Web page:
At the beginning of September, we launched our newest series of forecasts on the likely post-electoral policy shifts. After our previous report on the future direction of EU data protection policies, we are now focusing on the political outlook for EU trade policy.
During June’s plenary session, MEPs took key decisions on the future rules for the workers in the road transportation sector, the future cooperation between the EU and NATO, and debated Rutte’s plans for the future of Europe.
As always, our special report highlights the most disputed issues, who made coalitions with whom, who won and who lost, the oddest voting behavior of EU Parliamentarians (MEPs) and the strangest bedfellows that occurred in Strasbourg. Continue Reading
Who gets what from the EU money, the regulation of the labour market, mandatory labelling, subsidies for farming (CAP) and a new investment fund for the Eurozone were the chief topics on which continental political forces fought during the latest plenary session of the European Parliament.
In the key showdown, MEPs took a stand on the Commission’s proposal for the next Multiannual Financial Framework. Continue Reading
The finalization of Brexit and the 2019 elections for the European Parliament will lead to a re-alignment of the alliances among national parties at the European level (for more insights check the results of our surveys on the matter: What will happen in 2019 and Who will lead the EU after 2019). This ‘reshuffle’ is going to provide some national political forces with a great opportunity to gain broader access to European political networks, increase their leverage on EU policy-making and obtain further protection from the hostile attacks of their opponents. Continue Reading
How will the EU institutions look like after the 2019 reshuffle? This is the question on everyone’s mind in Brussels, but the answers differ based on the information that one has (one’s personal mini-bubble). In order to get an overview of the expectations of the EU affairs community as a whole, VoteWatch Europe has surveyed more than 1.000 members of the broader ‘EU bubble’ (which also includes national civil servants, whose views are more reflective of the different national perspectives) for their views regarding the reallocation of top EU positions in 2019 (Presidencies of European Commission, European Parliament, European Council and European Central Bank). Continue Reading
2019 is surely going to bring a large shake-up to the EU system. Next year we will see the first EU elections without the British and an increasingly fragmented European Parliament, as new political movements like Macron’s En Marche and the Italian 5 Star Movement are set to pose a serious challenge to the traditional parties. As a result, the allocation of top EU posts will be a more complex operation than ever before. Continue Reading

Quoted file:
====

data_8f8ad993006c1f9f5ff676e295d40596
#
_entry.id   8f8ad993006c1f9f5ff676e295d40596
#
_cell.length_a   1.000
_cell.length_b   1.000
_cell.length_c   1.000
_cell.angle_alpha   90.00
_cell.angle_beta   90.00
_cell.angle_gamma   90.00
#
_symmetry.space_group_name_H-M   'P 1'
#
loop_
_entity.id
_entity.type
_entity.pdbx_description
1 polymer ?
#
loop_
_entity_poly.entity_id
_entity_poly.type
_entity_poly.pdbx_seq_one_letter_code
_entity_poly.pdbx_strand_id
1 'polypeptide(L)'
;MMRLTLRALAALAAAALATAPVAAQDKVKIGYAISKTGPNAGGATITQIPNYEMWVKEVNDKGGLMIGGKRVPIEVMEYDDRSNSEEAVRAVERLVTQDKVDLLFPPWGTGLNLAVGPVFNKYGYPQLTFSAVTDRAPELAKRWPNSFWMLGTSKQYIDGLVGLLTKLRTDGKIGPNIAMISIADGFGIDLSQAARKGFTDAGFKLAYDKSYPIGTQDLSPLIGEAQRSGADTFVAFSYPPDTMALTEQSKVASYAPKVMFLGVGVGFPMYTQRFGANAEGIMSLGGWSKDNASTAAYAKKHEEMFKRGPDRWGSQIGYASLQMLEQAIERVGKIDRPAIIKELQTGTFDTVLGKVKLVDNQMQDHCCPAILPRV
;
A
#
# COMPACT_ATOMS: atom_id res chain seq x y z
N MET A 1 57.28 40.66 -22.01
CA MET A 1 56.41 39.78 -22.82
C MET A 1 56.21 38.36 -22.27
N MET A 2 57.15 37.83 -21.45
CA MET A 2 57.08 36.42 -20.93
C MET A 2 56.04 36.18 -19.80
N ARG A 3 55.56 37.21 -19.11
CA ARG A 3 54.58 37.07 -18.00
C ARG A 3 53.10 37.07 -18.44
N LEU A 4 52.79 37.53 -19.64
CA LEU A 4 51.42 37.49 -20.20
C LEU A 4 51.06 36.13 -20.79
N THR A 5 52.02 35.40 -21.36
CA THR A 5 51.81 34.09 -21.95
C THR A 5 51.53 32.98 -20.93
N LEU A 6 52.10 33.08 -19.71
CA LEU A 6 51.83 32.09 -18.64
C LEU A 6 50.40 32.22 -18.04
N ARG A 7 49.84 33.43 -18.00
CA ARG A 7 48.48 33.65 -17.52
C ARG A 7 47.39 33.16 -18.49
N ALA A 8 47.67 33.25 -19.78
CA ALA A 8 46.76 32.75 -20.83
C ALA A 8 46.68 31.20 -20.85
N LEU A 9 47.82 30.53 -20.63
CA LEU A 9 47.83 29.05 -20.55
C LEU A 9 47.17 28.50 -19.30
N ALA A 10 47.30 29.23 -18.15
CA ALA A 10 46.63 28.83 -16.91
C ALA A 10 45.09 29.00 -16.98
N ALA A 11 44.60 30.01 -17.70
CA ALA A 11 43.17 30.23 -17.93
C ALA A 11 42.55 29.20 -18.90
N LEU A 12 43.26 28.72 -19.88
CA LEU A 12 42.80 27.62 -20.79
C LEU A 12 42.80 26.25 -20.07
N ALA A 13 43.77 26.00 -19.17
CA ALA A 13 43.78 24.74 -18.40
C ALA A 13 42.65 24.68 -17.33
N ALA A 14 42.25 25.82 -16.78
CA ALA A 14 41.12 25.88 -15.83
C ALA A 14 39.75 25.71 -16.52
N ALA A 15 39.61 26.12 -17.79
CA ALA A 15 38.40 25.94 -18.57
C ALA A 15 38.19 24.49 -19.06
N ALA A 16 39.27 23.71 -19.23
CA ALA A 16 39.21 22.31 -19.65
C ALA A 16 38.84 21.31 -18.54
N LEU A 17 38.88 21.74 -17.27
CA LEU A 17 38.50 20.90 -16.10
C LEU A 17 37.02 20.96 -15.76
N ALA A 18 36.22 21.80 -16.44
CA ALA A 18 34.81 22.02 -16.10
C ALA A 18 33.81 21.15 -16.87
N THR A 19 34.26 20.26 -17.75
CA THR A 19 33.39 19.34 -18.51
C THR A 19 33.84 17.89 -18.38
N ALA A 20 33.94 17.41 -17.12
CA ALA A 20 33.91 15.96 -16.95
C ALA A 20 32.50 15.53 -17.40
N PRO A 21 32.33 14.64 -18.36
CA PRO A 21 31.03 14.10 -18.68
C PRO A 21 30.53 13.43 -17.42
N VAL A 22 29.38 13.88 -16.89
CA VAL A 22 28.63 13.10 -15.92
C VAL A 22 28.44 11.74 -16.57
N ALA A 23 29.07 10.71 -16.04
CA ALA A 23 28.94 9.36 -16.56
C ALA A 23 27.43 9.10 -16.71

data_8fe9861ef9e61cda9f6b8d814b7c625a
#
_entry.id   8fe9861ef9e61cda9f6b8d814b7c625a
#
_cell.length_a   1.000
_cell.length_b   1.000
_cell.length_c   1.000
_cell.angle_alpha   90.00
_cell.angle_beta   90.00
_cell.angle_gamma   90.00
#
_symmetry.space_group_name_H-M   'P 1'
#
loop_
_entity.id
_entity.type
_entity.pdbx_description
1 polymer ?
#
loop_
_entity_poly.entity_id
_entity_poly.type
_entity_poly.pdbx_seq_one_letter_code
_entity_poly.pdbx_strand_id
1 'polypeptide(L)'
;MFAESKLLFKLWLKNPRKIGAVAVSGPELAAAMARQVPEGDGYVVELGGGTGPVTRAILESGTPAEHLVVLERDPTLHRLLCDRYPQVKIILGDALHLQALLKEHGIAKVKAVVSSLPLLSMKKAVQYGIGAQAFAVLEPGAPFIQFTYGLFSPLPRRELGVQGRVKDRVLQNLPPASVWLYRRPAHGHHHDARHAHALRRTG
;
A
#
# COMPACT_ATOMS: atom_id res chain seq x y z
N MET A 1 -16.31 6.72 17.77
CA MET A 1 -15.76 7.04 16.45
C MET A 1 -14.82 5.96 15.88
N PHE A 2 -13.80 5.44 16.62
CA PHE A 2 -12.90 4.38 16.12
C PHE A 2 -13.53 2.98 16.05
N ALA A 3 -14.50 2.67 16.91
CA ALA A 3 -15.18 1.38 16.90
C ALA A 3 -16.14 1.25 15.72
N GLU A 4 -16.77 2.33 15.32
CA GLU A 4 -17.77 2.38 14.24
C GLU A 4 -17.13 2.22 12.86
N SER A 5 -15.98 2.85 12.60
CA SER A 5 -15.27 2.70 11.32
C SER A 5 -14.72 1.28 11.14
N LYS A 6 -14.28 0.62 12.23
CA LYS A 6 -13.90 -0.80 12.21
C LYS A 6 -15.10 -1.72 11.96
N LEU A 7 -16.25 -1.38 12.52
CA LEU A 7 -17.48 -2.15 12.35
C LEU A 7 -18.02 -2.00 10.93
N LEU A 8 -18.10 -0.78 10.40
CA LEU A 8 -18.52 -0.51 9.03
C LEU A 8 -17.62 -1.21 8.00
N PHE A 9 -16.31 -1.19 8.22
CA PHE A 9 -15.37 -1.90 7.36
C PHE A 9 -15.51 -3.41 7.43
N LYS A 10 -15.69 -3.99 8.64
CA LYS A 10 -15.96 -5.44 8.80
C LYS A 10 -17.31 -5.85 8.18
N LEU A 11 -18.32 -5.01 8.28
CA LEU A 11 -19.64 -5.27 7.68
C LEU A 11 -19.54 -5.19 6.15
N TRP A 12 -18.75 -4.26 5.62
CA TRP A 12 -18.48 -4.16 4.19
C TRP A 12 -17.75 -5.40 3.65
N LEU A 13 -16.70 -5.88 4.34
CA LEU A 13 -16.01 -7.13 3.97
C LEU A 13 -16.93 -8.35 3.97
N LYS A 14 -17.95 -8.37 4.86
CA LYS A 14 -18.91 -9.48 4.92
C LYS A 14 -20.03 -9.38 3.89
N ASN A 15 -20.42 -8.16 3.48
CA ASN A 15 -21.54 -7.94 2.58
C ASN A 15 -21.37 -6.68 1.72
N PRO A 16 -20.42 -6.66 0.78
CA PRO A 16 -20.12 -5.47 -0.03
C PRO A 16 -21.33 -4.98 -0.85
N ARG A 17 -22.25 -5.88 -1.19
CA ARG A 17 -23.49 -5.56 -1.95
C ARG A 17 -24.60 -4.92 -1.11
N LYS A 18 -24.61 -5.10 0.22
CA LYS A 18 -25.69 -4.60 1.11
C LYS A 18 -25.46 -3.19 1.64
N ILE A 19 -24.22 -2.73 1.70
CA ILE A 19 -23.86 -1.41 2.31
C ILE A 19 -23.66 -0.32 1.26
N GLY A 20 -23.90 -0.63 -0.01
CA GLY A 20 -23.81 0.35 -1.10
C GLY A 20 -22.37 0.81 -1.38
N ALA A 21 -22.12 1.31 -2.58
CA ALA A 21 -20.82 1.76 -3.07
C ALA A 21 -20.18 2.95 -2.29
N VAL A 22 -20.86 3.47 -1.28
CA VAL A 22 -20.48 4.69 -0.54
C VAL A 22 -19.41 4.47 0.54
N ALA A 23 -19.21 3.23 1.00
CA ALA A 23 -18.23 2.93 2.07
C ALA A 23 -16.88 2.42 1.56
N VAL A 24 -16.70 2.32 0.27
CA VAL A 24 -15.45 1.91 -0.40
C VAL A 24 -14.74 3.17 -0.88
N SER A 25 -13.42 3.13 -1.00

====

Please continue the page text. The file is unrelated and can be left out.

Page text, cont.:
The European Commission has recently taken a bold new initiative to bring the Western Balkans closer to EU accession, demonstrating a desire for Serbia and Montenegro to become full members of the Union by 2025. This renewed momentum supporting the EU accession of Western Balkan countries comes amidst the departure of the United Kingdom from the EU, highlighting the different attitudes towards Brussels across the European continent.Continue Reading
Another major European election, another big earthquake for the (traditional) political establishment. In a historical Italian election, the mainstream parties that have dominated the Italian political life over the last 20 years (i.e. Renzi’s Democratic Party and Berlusconi’s Forza Italia) have been crushed by the 5 Star Movement (an internet-based party founded by a comedian), and the far-right League, whose campaign took inspiration from Donald Trump’s style. Continue Reading
The departure of Pittella provides the S&D group with a great opportunity to kick start the preparations for the 2019 European elections. The question is, who will succeed him? This report looks into where the likely candidates to S&D leadership stand at this time and how their policy preferences match those of their fellow Social Democrats from the other delegations within the group. Continue Reading
This plenary session was clearly dominated by the debate on how to share the spoils after the British MEPs vacate their seats in 2019. The key event was the failed initiative to establish a joint constituency with transnational lists for the upcoming EP elections. On the other hand, most EU Parliamentarians renewed their support for the Spitzenkandidaten process and threatened to reject any other potential candidate to the Presidency of the European Commission. Continue Reading